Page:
Whether discerning a vocation to single life, married life, consecrated (religious) life or the Sacred Ministry, the Orthodox Old Roman Catholic Communion is careful to ensure that the discerning individual is given as much assistance as possible to discover, recognise and realise God’s loving call to them. The discernment of any vocation requires patience, prudence and pastoral concern on the part of both the individual and the Church; vocational discernment is not just about an individual’s sense of calling, but the recognition and acceptance of that calling together with the Church.
“Many are called, few are chosen” (cf Mtt 22:14) through a process of mutual discernment between the Church and the individual, it should be possible to recognise and realise not only a calling but the right calling for an individual, which may not always be that originally perceived. The ability to recognise the difference between intuition, aspiration, inspiration, ambition and a genuine calling, is not always possible, nor desirable to realise on one’s own. As any vocation from God ought to be in harmony and sympathy with His will for the world, i.e. the salvation of souls, it follows that as the Church is the embodiment of His will, endowed by Him to dispense His grace and impart His salvation, any calling in service of Him should be realised together with her and within her. It is an uncomfortable truth that some Christians despite their conviction, are often frustrated and unhappy in their lives or experience disappointment because they have not realised their true calling. For some this can often result in unhappiness with the Church and even a turning away from God.
In order then to avoid disappointment and frustration, whatever the nature of a vocation, the Church has a duty of pastoral and spiritual care as well as of prudence to ensure that any discernment process is cautiously and patiently pursued. Compared to other jurisdictions, the discernment procedures of our Provinces, even for the incardination of an ordained cleric, may seem lengthy and more involved than some others. Please be assured that our processesses and protocols are motivated by charity and designed ultimately to ensure a positive outcome, whatever that may be, for both the individual and the Church.
Stage 1: Getting to know each other
The following is common to all forms of vocational discernment within the Communion, whether exploring consecrated life, a voluntary apostolate, licensed or ordained ministry, the first and most obvious step is getting to know the Applicant and the Applicant, us.
Initial Contact: to begin the process of discerning a vocation within the Communion, an Applicant should make initial contact through correspondence; this may be using the Contact Form below, via email, via Facebook Messenger or by mail.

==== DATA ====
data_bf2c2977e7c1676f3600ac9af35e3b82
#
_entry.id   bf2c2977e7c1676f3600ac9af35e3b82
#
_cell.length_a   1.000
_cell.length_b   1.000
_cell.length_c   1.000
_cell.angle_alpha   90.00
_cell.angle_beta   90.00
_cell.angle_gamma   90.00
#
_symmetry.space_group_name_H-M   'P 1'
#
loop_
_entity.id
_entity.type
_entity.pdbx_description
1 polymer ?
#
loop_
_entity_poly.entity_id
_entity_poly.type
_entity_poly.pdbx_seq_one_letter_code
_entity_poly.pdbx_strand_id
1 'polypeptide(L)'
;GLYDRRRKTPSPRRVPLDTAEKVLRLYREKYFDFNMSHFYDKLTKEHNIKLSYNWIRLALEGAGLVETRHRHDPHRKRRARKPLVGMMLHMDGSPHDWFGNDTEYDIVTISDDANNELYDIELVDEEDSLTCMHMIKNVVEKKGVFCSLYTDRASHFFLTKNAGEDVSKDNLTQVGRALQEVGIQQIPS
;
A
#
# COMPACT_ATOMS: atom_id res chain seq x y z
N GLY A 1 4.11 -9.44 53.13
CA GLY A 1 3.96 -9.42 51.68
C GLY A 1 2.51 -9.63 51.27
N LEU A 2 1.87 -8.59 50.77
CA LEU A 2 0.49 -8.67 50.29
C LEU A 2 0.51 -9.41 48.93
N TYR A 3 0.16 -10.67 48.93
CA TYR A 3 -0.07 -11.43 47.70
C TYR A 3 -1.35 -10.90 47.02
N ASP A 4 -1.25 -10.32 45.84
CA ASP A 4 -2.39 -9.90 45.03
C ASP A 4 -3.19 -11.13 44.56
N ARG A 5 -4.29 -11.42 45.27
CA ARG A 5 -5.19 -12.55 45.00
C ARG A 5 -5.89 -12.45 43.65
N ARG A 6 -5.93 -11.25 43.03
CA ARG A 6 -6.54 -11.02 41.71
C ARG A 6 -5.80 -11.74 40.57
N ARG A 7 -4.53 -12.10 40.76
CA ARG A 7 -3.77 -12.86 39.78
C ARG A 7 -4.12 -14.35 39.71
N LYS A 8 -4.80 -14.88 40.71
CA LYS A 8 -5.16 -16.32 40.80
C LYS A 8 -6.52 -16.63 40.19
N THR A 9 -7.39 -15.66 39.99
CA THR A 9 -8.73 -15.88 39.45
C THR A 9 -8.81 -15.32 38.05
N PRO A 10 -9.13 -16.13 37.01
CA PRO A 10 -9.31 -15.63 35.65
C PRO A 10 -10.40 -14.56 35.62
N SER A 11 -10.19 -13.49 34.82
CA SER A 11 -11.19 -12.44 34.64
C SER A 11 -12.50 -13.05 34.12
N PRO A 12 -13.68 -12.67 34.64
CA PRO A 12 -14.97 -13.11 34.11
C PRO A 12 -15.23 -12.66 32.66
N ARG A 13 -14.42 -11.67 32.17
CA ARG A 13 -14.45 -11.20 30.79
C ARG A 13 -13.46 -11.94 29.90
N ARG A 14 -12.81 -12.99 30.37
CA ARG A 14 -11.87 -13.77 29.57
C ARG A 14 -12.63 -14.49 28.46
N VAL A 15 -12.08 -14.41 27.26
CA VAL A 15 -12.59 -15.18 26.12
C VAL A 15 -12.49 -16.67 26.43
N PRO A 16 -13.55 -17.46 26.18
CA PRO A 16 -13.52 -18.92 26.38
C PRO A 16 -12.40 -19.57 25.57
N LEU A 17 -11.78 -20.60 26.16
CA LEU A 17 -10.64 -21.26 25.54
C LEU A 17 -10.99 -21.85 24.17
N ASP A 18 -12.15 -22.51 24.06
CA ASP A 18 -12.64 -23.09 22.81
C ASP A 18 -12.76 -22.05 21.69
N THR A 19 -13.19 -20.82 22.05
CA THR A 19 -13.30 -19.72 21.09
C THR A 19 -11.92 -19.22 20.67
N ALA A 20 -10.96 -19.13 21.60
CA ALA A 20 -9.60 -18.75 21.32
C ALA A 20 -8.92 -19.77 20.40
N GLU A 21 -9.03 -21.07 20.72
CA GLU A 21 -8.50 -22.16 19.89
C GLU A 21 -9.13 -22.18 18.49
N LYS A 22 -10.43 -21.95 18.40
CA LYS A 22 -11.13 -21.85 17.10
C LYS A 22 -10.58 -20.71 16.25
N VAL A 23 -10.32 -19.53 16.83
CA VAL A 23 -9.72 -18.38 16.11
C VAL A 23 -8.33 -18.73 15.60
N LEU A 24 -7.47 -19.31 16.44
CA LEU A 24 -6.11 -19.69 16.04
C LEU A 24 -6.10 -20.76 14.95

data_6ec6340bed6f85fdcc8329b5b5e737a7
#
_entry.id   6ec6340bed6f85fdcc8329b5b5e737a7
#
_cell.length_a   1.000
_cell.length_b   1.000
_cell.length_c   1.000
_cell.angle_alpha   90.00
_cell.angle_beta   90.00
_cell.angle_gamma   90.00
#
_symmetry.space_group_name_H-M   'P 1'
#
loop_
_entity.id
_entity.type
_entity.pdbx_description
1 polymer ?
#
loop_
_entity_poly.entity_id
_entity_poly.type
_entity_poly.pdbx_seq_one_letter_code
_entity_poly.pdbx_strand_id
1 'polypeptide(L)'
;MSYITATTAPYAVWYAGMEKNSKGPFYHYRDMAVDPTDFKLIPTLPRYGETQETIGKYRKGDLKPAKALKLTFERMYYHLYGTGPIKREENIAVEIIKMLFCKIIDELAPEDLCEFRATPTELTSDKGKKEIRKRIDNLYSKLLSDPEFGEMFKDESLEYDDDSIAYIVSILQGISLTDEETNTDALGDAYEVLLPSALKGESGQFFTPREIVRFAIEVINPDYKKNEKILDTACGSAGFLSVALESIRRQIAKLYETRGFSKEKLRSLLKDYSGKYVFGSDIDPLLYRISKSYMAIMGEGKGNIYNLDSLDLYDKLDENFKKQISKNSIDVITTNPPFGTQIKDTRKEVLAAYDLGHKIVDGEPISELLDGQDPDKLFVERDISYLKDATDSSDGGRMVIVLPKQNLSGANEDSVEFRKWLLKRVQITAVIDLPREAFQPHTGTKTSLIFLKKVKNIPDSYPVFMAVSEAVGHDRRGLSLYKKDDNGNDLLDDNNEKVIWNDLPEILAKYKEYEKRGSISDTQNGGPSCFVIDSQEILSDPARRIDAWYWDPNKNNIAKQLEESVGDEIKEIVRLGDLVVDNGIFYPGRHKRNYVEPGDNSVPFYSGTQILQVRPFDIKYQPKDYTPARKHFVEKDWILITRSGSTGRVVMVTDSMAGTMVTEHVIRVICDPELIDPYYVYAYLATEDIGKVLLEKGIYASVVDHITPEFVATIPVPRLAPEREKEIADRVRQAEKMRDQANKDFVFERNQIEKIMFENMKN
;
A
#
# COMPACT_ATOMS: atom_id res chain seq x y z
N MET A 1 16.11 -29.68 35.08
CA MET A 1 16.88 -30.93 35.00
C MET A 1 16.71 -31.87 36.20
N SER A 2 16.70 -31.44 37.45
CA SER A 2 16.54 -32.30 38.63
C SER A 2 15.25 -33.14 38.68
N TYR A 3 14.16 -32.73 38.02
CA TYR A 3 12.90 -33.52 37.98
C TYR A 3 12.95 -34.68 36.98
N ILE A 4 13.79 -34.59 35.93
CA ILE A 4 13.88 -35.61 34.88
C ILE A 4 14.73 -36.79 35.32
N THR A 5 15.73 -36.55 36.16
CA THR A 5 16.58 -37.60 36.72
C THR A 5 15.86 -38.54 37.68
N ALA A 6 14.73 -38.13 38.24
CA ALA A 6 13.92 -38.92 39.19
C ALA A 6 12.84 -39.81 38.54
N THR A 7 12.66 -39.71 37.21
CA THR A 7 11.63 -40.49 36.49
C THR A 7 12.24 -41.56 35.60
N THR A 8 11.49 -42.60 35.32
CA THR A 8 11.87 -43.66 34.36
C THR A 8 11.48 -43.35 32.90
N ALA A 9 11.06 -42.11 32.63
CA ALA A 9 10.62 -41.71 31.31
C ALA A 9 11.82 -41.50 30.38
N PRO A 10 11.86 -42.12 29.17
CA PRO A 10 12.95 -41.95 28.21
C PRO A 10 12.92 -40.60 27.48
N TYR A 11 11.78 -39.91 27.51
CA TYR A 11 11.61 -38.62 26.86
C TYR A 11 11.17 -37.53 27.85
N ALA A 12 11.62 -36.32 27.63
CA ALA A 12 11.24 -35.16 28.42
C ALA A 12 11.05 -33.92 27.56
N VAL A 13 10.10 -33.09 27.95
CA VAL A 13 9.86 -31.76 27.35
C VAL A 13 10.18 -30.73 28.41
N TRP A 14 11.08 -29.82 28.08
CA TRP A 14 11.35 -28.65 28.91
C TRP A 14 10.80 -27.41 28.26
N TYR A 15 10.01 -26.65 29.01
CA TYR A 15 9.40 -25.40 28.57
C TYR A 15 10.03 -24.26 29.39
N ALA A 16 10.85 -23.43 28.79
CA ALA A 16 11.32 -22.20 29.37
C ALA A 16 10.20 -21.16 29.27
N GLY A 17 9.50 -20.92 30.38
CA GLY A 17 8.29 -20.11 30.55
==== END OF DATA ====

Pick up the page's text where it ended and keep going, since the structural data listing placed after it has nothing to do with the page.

First Response: depending on the vocation to be discerned, the Applicant will receive a reply from somebody responsible, a Contact Assessor, for that particular discernment; expressions for…
- Baptism/Confirmation: an officer of the Province/Diocese in which the Applicant resides will respond to initial contact;
- Voluntary Apostolate: somebody from the project interest has been expressed in will respond to initial contact;
- Holy Matrimony: a minister nearest to the locale will respond to initial contact;
- Consecrated/Religious life: (including Third Order or Pious Association) an officer of the CDC (Congregation of the Divine Charity) will respond to initial contact;
- Sacred Ministry: a Provincial/Diocesan vocations director will respond to initial contact;
- Incardination: a Provincial/Diocesan officer will respond to initial contact.
First Contact: in all of the above scenarios Applicants will be asked for an account or description of their journey in faith, i.e. what has led to making contact with us, a description of their spiritual &/ devotional life like e.g. prayer life, when and how did they begin to discern God’s calling and what their expectations are.
For numbers 1 & 3 First Contact in this case will be a Sacred Minister or Catechist local to the applicant who may most reasonably be expected to practically meet, prepare and facilitate candidates for the Sacraments requested.
For numbers 2 & 4-6 above you will be asked to provide a CV (Curriculum Vitae) to present your life experience and present your skills and knowledge base and academic history. This will usually be followed by correspondence with the relevant officer or vocations director for your application with whom you may ask questions about us, the Church and provide further information about yourself and your sense of calling. Communications may include real-time conversations by telephone or via Skype, Face-Time, Facebook Messenger as well as correspondence via email, text or other media, whatever is most mutually convenient for the Applicant and the Contact Assessor.